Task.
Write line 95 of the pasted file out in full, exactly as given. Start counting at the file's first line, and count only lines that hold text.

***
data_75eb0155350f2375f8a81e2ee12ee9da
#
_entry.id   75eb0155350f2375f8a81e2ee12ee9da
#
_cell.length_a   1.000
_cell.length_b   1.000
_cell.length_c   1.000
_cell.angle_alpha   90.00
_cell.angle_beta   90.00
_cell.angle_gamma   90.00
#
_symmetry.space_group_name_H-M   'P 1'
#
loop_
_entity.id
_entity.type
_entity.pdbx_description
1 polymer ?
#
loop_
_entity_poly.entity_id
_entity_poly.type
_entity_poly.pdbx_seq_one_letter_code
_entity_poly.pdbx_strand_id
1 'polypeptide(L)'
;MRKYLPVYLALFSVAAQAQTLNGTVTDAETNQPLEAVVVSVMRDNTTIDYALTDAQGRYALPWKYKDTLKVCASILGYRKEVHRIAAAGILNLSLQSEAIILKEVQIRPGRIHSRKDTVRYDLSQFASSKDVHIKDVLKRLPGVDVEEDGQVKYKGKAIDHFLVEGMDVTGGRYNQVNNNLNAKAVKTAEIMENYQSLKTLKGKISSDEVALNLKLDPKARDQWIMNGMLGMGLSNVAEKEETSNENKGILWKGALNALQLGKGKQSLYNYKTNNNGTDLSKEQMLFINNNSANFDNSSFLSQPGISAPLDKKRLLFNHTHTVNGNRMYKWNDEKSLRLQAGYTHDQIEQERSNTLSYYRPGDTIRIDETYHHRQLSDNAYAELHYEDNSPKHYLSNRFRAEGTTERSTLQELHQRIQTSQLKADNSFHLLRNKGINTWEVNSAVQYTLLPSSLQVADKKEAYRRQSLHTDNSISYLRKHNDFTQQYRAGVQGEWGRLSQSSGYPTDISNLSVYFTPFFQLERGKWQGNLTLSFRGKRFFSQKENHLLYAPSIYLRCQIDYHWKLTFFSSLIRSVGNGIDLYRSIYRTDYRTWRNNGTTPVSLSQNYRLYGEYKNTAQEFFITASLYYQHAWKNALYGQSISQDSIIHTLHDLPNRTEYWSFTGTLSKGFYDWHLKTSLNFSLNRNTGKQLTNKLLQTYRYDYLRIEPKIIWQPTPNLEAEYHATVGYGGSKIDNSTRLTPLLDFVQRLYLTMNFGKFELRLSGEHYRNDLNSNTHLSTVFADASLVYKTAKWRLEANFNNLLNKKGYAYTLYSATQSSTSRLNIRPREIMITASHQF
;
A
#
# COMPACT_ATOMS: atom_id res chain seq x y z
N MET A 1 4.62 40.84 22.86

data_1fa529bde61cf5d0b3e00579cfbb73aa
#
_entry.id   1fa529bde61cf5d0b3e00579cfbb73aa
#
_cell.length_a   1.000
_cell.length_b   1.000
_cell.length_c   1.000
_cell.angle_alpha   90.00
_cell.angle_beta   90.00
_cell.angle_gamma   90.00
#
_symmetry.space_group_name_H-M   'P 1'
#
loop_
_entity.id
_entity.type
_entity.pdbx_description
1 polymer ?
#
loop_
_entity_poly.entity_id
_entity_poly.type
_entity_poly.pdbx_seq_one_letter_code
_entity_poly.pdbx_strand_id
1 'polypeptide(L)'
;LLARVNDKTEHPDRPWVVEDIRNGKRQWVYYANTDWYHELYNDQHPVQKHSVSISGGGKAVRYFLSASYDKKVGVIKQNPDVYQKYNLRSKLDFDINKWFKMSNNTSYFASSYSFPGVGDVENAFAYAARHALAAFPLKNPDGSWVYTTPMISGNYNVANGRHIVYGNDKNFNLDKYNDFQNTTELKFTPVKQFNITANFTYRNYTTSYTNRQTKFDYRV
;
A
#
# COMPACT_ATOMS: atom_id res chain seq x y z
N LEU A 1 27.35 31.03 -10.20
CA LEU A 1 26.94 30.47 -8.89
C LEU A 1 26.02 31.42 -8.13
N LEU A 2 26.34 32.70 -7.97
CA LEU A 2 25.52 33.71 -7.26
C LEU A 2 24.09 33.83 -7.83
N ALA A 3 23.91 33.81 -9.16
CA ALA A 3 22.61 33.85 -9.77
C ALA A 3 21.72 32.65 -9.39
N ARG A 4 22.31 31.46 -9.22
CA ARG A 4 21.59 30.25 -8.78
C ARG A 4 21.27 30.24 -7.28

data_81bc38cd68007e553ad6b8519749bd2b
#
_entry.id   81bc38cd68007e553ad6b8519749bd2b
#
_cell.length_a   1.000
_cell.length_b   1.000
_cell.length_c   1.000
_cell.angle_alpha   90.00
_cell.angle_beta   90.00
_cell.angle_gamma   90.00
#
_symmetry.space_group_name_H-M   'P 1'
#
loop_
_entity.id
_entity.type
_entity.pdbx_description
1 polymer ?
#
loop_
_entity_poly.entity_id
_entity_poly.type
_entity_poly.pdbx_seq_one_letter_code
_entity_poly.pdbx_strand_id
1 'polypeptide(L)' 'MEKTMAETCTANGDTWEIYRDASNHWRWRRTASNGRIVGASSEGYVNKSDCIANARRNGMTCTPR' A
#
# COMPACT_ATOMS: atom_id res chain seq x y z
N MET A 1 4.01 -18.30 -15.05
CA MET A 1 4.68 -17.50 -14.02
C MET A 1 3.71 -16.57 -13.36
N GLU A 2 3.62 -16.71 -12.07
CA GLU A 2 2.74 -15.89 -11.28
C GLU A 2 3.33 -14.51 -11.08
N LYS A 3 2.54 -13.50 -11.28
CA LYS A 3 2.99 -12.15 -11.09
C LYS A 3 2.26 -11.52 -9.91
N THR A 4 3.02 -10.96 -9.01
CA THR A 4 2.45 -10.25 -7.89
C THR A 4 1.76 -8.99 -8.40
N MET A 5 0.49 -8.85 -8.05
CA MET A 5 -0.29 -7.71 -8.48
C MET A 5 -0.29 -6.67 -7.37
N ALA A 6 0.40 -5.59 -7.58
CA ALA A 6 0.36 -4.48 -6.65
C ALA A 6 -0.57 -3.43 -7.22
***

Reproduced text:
_entity_poly.type